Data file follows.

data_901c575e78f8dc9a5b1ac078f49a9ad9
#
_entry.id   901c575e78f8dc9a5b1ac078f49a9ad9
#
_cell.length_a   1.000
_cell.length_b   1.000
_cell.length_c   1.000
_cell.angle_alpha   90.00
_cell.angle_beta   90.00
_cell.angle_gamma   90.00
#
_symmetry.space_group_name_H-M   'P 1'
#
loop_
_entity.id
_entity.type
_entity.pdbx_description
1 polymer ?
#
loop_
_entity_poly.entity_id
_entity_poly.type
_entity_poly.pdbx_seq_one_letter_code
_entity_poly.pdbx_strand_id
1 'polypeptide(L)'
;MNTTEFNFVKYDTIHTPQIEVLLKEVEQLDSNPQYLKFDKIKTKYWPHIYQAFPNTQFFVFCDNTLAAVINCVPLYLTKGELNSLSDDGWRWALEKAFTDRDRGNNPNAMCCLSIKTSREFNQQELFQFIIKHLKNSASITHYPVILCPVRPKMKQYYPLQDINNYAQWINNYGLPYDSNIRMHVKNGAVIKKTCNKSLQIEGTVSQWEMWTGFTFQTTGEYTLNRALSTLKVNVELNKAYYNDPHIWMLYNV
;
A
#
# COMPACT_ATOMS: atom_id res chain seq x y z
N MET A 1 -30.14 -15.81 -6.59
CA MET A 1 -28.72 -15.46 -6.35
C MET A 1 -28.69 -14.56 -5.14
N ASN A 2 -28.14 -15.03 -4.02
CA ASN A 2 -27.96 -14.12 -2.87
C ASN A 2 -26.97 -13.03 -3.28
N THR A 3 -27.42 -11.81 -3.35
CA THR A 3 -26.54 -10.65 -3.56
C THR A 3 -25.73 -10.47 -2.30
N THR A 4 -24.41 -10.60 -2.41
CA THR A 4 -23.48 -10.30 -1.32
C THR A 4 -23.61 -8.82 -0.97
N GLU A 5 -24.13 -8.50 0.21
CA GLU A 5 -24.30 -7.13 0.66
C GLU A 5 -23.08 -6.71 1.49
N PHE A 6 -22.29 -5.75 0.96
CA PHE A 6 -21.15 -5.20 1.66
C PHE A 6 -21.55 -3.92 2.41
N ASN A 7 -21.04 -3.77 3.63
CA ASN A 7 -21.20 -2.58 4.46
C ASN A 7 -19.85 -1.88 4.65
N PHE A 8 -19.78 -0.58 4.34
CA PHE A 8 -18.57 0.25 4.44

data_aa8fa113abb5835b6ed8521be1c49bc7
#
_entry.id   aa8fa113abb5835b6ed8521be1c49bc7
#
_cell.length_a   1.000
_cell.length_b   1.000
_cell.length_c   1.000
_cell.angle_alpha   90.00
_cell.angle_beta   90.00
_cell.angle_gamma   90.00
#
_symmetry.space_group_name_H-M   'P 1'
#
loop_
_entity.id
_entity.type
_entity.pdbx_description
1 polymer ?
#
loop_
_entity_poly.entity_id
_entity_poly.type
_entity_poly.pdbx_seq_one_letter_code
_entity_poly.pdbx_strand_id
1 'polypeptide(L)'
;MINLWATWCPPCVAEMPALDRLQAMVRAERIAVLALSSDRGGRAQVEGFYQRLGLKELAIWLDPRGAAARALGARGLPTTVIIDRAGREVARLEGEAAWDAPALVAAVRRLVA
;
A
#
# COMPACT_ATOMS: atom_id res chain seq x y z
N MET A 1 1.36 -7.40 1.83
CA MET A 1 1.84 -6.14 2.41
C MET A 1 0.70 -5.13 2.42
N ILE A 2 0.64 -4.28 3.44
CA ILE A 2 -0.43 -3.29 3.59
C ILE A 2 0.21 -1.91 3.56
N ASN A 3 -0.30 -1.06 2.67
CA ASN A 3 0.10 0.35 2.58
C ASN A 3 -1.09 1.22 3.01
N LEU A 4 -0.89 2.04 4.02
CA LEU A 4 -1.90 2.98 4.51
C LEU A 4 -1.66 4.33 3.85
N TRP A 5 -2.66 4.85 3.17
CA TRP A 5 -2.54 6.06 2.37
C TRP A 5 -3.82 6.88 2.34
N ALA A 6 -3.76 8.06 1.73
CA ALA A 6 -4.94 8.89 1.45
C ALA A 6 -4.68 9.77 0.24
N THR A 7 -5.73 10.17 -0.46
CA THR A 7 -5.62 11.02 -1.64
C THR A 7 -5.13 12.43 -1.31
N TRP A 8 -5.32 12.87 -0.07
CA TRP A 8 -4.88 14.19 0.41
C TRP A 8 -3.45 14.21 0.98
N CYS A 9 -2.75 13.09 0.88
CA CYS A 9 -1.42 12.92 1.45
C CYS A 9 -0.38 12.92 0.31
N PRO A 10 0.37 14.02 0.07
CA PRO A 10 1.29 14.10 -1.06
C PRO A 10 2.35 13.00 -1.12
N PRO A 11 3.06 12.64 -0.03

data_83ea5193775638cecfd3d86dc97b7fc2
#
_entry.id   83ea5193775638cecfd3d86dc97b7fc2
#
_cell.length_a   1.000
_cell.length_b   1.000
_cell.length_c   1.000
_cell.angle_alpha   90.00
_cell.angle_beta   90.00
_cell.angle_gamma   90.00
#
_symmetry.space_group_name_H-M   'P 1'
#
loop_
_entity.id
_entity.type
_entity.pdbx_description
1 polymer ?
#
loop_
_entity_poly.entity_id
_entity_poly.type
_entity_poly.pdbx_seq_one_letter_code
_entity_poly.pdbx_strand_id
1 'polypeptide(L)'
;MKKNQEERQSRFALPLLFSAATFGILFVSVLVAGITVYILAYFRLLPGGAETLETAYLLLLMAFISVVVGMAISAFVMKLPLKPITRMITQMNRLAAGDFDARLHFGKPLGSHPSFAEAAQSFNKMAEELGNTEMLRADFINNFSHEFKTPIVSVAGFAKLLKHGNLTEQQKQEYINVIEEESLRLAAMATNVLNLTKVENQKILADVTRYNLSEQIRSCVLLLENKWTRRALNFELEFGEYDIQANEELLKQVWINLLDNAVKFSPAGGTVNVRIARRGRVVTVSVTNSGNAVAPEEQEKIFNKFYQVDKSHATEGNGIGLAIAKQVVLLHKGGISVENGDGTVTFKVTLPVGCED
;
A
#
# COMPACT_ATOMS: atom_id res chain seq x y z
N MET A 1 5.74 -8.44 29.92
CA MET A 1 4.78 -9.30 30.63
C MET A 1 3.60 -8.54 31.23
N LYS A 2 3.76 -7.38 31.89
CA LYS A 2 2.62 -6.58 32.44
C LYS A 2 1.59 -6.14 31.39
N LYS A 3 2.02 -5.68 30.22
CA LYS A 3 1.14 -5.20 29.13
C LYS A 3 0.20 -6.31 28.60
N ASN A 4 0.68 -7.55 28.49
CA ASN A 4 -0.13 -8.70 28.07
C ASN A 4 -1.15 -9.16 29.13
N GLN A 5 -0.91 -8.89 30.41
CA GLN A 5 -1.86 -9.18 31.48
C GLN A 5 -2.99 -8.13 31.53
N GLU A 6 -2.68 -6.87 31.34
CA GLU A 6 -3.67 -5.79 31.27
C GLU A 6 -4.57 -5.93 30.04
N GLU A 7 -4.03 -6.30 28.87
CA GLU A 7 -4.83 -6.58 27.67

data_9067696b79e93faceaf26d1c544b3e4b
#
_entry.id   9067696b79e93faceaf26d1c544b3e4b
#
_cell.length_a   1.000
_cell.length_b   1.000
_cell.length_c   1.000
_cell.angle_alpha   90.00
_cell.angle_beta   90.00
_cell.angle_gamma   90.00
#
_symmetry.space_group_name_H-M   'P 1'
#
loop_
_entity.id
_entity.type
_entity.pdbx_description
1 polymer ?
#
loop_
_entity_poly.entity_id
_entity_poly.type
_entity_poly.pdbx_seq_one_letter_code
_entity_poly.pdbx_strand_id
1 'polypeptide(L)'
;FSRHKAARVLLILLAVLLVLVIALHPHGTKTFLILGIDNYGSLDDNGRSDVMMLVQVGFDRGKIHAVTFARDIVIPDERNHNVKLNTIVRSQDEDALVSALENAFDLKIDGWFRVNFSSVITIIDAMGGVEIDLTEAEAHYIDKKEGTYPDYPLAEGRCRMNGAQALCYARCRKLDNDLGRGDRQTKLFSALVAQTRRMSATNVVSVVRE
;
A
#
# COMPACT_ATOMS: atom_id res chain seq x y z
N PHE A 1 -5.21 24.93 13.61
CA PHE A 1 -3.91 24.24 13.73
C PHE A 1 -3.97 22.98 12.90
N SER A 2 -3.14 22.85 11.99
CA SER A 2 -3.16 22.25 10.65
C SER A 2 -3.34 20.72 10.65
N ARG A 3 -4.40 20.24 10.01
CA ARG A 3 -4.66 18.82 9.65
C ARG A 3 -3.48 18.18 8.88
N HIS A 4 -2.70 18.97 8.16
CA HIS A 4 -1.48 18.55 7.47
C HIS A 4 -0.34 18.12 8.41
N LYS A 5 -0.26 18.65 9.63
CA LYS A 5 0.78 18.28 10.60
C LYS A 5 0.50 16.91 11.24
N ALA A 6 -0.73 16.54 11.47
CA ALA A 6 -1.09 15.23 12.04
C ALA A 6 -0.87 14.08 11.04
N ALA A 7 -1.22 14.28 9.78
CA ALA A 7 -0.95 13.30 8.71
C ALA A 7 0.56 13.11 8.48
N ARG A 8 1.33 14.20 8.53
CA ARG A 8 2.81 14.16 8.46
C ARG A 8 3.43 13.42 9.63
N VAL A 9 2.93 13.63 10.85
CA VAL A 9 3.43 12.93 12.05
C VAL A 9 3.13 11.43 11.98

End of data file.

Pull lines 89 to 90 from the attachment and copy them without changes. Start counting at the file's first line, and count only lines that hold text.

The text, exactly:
C ILE A 2 0.21 -1.91 3.56
N ASN A 3 -0.30 -1.06 2.67